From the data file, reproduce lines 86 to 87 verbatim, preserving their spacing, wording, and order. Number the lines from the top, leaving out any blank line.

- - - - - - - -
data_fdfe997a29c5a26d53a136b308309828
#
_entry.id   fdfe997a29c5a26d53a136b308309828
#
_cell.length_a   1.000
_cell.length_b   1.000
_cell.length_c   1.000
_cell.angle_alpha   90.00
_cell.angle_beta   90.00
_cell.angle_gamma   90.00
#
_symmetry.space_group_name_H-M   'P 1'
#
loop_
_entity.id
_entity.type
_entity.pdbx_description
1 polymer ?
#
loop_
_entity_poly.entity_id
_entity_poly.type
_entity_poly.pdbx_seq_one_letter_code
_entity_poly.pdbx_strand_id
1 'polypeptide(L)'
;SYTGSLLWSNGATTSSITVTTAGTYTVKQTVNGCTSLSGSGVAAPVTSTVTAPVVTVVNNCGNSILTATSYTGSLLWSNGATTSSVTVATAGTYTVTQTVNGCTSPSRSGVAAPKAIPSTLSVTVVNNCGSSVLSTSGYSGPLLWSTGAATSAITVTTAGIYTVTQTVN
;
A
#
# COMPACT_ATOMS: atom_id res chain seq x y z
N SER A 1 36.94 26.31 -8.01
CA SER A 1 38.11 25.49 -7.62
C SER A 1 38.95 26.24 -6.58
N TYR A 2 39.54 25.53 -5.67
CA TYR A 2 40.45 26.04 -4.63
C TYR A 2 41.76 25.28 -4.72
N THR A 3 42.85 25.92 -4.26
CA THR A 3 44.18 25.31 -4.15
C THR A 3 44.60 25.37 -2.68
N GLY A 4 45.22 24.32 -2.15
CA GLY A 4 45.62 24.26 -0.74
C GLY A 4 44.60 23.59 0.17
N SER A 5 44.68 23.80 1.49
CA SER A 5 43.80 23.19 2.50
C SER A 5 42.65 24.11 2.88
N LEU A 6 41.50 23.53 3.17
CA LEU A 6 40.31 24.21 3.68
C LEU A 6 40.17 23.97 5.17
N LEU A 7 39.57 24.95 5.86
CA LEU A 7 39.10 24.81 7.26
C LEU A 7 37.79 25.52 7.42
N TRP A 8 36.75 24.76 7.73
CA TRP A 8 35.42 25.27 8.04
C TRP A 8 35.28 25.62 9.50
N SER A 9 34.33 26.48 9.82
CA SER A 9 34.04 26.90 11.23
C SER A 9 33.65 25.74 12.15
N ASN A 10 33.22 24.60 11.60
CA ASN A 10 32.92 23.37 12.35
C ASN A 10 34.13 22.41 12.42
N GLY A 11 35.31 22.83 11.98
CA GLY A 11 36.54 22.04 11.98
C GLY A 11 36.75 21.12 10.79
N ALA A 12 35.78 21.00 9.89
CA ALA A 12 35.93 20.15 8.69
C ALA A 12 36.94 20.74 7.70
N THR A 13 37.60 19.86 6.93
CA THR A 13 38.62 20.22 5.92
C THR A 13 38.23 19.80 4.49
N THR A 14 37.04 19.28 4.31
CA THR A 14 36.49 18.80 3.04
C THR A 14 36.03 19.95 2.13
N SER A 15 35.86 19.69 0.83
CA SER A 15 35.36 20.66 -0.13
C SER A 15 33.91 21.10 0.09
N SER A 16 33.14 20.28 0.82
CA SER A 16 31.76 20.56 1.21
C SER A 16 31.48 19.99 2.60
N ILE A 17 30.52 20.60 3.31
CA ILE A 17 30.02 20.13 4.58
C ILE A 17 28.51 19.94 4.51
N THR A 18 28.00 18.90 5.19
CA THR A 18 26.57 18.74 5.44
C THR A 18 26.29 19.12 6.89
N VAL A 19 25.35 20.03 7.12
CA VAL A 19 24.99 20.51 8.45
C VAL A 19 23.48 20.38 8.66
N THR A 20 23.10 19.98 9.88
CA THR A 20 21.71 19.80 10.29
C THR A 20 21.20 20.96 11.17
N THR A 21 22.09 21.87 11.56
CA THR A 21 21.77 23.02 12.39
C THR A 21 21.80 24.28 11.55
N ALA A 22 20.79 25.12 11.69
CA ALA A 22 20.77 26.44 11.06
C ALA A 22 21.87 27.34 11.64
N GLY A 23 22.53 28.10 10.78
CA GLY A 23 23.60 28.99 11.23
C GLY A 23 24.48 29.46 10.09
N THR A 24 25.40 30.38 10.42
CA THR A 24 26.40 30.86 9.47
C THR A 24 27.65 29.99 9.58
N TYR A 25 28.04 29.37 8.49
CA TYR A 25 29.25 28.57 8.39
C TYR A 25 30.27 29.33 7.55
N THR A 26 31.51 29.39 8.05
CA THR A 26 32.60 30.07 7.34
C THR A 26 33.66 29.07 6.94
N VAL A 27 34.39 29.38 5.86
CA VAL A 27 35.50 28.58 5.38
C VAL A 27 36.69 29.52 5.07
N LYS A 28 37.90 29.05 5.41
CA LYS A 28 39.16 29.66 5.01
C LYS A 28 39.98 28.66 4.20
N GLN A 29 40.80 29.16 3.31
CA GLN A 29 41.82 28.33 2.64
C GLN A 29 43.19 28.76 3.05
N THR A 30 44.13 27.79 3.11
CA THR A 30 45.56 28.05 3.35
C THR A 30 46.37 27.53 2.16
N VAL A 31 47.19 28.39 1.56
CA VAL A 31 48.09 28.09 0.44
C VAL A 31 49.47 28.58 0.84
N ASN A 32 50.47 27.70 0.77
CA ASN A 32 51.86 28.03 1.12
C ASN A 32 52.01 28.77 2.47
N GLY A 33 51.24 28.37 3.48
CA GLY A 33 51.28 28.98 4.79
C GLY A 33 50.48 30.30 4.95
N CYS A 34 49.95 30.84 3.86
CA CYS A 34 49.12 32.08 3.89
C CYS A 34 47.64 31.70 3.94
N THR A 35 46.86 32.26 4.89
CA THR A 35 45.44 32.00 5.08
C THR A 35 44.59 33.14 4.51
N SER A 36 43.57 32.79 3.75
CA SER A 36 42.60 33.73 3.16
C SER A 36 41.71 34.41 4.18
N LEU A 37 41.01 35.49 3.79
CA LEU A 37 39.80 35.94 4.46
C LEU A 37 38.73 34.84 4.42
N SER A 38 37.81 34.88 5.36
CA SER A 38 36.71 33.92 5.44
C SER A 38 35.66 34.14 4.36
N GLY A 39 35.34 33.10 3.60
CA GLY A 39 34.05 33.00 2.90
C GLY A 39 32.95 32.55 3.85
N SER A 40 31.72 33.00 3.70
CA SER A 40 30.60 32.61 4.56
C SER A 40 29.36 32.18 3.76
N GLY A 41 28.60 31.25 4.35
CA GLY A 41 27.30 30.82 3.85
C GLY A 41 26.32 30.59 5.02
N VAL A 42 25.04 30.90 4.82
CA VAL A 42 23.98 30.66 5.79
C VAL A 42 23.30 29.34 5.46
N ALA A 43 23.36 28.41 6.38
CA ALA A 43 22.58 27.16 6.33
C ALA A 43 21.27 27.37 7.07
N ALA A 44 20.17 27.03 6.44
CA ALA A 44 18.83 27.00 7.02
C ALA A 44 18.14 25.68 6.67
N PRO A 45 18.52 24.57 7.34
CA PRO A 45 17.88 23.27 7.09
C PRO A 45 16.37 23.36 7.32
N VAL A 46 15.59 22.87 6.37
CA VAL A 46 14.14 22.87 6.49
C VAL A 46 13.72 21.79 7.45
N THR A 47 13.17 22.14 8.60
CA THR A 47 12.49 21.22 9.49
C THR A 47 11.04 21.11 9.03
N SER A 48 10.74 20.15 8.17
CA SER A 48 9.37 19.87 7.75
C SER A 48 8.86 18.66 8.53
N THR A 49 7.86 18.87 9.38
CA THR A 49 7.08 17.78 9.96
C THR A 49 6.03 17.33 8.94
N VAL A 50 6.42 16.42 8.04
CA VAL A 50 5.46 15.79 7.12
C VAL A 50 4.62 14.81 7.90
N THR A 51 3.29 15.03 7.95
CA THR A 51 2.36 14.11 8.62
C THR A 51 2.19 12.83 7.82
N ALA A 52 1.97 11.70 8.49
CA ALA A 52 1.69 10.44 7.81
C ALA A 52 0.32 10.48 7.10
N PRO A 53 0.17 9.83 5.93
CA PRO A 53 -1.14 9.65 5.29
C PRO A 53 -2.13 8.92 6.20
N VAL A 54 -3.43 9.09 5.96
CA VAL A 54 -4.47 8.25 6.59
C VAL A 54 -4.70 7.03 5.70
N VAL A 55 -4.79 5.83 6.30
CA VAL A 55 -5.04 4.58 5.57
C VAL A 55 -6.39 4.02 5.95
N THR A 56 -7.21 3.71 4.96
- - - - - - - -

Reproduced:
CA VAL A 19 24.99 20.51 8.45
C VAL A 19 23.48 20.38 8.66